Eight law firms sign up for pilot as SRA pushes on with trainee reforms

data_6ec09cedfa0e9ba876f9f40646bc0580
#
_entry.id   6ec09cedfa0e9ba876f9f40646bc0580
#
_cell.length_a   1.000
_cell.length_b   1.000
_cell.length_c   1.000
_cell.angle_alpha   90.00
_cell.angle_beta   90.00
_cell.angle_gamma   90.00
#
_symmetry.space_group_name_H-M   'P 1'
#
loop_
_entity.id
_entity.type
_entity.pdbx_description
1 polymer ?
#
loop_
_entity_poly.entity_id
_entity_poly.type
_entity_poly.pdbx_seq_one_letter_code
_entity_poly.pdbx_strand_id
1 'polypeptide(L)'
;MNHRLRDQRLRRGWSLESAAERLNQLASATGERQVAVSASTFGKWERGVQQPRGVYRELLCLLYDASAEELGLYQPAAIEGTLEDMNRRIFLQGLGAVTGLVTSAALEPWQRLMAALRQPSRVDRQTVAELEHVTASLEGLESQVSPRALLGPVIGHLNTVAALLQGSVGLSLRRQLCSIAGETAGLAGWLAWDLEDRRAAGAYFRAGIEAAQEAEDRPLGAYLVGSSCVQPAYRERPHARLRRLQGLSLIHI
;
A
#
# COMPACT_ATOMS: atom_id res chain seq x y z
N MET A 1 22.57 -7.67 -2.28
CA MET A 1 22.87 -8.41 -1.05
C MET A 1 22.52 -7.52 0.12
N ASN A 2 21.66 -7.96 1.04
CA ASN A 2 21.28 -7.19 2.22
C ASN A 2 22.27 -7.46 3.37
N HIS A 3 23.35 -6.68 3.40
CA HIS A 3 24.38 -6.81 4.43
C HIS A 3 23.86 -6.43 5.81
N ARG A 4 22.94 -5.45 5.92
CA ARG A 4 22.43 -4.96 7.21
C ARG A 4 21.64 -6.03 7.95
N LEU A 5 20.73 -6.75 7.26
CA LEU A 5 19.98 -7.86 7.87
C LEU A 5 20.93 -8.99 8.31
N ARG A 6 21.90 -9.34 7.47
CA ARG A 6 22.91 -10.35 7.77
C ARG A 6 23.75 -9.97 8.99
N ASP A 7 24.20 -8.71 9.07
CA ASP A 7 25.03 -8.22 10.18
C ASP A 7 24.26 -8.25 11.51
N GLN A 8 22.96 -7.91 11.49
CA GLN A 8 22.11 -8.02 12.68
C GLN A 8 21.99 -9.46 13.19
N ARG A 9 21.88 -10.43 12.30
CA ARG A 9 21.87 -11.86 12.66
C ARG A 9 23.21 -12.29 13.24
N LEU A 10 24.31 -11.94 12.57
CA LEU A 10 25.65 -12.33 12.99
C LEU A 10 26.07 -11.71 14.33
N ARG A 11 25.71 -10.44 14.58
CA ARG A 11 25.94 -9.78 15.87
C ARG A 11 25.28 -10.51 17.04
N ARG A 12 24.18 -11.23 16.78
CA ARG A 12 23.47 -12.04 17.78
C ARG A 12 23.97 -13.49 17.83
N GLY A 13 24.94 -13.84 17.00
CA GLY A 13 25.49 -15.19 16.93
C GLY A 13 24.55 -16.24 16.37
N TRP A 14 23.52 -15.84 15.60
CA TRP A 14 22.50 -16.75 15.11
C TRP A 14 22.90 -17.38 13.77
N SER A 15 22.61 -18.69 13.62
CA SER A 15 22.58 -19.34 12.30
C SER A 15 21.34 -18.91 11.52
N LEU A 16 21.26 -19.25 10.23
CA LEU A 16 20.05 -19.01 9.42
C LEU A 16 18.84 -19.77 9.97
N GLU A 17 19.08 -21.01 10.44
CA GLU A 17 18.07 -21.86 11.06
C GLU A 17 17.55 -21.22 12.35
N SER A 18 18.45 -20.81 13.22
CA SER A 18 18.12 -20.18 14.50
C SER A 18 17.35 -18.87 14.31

The Solicitors Regulation Authority (SRA) has launched the long-awaited pilot of controversial changes to the training contract. The work-based learning pilot has two strands - one for those trainees with a formal training contract and one - more controversially - for paralegals hoping to qualify without a contract. Eight law firms including Linklaters, Beachcroft and Jones Day have signed up to test the system for those already with training contracts. They will pilot the scheme - which means trainees will have to meet certain criteria to qualify rather than the automatic progression under the current system - with the September 2008 intake. Meanwhile, Nottingham Law School has agreed to act as an external assessor for paralegals hoping to qualify without a contract. They will be assessed over two years across 37 pre-defined learning criteria with either their employer or Nottingham deciding if they make the grade. Those hoping to qualify with either scheme will still have to gain experience in at least three areas of law, but the pilot will include formal recording of learning and objectives in eight areas.However, the SRA has backed down, for the pilot, on its most unpopular proposal that could have seen the training contract reduced from two years to 16 months. Jonathan Spencer, chair of the SRA's education and training committee, said: "We are enthusiastic about the launch of the work-based learning pilot. We will be monitoring its progress very carefully to assess how it is working in practice for all parties concerned and to carry out any modifications that may become necessary."The SRA announced last May that it had delayed piloting the changes, with the body at the time citing the challenge of creating a model "which is robust enough not to be seen as a 'second-class' route to qualification". At the time, the proposals drew sustained criticism from a number of City law firms, who argued that the reforms risked lowering the educational standards of newly-qualified solicitors. However, Nigel Savage, chief executive of the College of Law, argued the current pilot does not go far enough. He said: "I believe that the training contract should be abolished - it is the biggest impediment to widening participation in law."
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